- None, but there are frequent restaurants, hotels, and grill stations
The hike starts out pleasantly as it heads upwards, hugging a mixed forest. Most of the ascent is in fact taken care of in the first three miles, gaining some 3,500 feet. It makes for pleasant hiking though, especially on hot days, as the trail leads through shady woods but still offers frequent sweeping views across the Vierwaldstaettersee and the Buergenstock in particular.
A bit over a mile up, you’ll come across the St. Antoni chapel in the midst of the woods, just ahead of the crossing of the Altdorfbach. That stretch offers a bit of a reprieve, being less steep, but soon after you cross the brook the trail steepens once again. Skirting open meadows, the trail climbs and climbs to an intersection near Rotbalmegg, where we left the trail and took the one heading east towards Rigi Scheidegg.
Climbing the southern side of the Dossen, the trail crosses subalpine meadows dotted with cows, then crosses the access road to Rigi Scheidegg. On the far side the trail continues through meadows, sticking close to the ridge as it approaches Rigi Scheidegg with its fantastic all-around views. There’s also a small picturesque church and the ubiquitous restaurant and hotel.
Then it is heading back towards the Dossen, but this time we’ll climb that knob head-on. Views are great atop, particularly of the Vierwaldstaettersee and Rigi Kulm. Then it is down the other side to Unterstetten, where you’ll find a picnic shelter, another restaurant and where you’ll rejoin the trail coming up from Vitznau. For a short distance the trail parallels the access road (there is no traffic), but soon branches off towards a steep cliff. The Felsenweg is essentially carved into this cliff and offers tremendous views as well as some very delicate alpine flowers, including fire lilies (lilium bulbiferum, rather pretty).
The Felsenweg ends at Rigi First, where the path widens as it ascends Rigi Rotstock. There you’ll find another picnic opportunity, open meadows, and great views of Rigi Kulm. Soon the trail meets up with the Staffelhoeheweg and with it the railway that comes up from Vitznau and at the Rigi Staffel station you’ll also meet the railway coming up from Arth (one is blue, the other red).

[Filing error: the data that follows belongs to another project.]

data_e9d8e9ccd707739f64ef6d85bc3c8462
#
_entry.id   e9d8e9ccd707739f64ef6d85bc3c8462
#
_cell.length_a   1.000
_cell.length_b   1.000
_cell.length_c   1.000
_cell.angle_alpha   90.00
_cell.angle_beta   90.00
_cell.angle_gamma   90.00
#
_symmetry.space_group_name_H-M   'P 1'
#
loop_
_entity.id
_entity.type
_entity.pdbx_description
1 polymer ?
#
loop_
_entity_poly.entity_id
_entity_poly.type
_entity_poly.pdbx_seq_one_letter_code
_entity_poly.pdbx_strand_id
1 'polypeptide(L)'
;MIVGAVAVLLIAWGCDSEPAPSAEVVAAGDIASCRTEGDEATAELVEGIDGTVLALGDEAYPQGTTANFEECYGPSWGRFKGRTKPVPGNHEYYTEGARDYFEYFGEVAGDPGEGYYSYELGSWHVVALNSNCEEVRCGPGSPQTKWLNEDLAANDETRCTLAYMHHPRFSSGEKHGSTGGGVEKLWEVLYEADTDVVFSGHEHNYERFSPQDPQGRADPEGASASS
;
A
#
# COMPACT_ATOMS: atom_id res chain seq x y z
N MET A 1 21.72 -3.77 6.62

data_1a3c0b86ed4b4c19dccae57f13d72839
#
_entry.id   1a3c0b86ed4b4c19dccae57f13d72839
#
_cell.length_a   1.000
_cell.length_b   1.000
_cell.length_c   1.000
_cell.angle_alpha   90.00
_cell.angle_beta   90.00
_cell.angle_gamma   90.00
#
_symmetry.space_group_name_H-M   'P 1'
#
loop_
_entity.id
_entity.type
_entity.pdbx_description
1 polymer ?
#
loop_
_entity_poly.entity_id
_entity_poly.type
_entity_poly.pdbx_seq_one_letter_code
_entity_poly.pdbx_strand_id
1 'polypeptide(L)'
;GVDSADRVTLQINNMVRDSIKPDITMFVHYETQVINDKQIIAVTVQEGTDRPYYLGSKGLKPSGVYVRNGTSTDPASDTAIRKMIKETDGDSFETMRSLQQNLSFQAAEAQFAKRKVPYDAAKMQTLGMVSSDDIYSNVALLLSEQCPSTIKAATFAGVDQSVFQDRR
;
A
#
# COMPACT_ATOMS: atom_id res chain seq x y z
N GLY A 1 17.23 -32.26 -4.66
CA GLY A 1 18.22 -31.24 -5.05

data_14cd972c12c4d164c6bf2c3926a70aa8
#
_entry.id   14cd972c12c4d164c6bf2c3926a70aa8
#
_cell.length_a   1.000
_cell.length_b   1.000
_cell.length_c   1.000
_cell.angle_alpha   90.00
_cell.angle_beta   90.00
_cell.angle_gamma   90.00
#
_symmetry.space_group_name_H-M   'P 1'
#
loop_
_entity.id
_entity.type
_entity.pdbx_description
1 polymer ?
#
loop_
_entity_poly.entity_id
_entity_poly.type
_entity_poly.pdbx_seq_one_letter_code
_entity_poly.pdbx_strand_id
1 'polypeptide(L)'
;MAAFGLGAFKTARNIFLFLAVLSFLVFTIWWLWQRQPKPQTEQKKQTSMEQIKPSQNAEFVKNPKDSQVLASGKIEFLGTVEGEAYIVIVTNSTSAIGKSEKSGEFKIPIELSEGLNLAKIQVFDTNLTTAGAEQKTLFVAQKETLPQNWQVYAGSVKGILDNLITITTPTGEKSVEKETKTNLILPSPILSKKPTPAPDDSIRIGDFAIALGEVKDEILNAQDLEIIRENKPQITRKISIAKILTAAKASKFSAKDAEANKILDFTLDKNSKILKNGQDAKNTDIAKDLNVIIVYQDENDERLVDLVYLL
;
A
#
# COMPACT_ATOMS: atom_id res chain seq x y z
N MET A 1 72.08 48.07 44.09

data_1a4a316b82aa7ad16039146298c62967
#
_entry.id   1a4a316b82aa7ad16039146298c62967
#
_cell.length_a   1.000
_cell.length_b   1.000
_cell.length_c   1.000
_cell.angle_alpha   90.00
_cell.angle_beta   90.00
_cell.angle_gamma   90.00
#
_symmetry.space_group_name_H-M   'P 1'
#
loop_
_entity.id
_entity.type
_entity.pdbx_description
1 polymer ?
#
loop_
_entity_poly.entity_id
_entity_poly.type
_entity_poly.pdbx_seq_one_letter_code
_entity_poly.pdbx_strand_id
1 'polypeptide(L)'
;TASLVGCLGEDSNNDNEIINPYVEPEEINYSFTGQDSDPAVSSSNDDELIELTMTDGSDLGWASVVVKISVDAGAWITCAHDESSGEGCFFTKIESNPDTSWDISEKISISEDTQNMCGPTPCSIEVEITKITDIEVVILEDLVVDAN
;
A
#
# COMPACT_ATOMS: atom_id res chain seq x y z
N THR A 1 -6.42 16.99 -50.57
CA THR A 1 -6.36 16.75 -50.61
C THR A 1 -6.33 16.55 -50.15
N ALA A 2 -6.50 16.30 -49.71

Past Staffel, you’ll cross the railway line and then the trail once again steepens as it moves past a myriad of restaurants and hotels. Soon you’re at the top, where hoards of tourists stream out of railway cars and spill into the Berggasthoefe for a taste of Aelplermagronen, Roesti, Schabziger, meringue, and the menu du jour. We missed out on all that and headed straight to the very top, where you can climb to the first floor of a radio tower with absolutely breathtaking views.
On the way down we chose the Romiti trail in Rigi-First, which drops steeply downhill through meadows dotted with farm houses where the hay crop was being worked on. Make sure not to miss the short spur trail to the cave in Gruebisbalm, that the Wildbach has carved into the Nagelfluh over the milleniums. Then it’s back to Vitznau, the origin of the Rigibahn, and across the small village back to your car. Or bus or ship. A lovely hike altogether.
- There is a large network of hiking trails. You could start in either Weggis or Arth.
- If you want to avoid the steepest uphill and downhill sections, take the cable-car from Kräbel to Rigi Scheidegg, hike to Rigi Kulm, then take the railway back down to Kräbel or Arth
Things to Consider
- There are many transportation options if you don’t want to hike. Railways head up to Rigi Kulm from Arth and Vitznau, a gondola heads up from Weggis, and a cable-car traverses from Kräbel (Oberarth) to Rigi Scheidegg.